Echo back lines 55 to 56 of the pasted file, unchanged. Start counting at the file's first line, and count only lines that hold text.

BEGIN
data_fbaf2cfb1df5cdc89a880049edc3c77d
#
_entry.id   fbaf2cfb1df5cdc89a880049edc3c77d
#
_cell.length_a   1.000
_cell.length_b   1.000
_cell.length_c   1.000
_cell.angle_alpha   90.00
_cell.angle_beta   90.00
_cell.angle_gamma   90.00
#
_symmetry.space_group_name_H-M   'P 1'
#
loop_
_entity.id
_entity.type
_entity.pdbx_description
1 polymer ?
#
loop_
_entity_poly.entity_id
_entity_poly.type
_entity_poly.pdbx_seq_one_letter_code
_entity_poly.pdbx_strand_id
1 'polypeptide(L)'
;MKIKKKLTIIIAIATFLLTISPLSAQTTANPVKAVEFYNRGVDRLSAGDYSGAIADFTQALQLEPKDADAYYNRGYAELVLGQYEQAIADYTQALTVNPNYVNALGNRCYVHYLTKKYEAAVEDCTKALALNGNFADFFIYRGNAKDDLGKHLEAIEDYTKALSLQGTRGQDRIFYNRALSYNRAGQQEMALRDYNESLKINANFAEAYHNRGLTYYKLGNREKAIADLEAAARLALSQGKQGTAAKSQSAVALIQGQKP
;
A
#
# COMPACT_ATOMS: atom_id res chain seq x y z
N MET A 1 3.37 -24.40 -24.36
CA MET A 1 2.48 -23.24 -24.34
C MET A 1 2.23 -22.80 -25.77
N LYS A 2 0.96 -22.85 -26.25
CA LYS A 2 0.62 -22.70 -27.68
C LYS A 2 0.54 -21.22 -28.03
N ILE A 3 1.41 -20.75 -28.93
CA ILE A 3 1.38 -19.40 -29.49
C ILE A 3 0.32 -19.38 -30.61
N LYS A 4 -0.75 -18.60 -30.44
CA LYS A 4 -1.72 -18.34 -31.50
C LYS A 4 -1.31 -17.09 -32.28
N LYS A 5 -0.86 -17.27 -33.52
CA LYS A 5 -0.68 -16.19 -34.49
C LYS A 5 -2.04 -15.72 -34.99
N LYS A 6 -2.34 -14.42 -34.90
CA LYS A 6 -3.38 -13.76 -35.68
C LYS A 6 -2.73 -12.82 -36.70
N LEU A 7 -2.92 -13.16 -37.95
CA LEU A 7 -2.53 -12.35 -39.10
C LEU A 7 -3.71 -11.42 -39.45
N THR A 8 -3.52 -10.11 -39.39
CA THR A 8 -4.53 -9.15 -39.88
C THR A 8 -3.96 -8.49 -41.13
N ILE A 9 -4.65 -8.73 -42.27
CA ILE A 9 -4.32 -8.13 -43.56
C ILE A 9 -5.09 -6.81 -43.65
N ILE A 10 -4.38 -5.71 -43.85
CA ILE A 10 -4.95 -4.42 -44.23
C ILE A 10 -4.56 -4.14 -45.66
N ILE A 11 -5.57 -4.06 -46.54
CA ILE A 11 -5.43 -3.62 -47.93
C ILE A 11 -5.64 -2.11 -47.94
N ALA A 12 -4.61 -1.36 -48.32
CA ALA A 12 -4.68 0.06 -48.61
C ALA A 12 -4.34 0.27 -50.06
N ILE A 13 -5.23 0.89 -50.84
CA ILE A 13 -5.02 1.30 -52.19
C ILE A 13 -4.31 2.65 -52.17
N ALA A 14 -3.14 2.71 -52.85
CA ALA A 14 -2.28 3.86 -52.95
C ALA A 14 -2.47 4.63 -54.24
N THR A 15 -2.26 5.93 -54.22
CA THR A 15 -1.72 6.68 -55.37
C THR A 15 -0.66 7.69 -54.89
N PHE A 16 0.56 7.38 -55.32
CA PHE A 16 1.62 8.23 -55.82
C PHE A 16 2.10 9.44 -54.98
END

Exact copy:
N ILE A 9 -4.65 -8.73 -42.27
CA ILE A 9 -4.32 -8.13 -43.56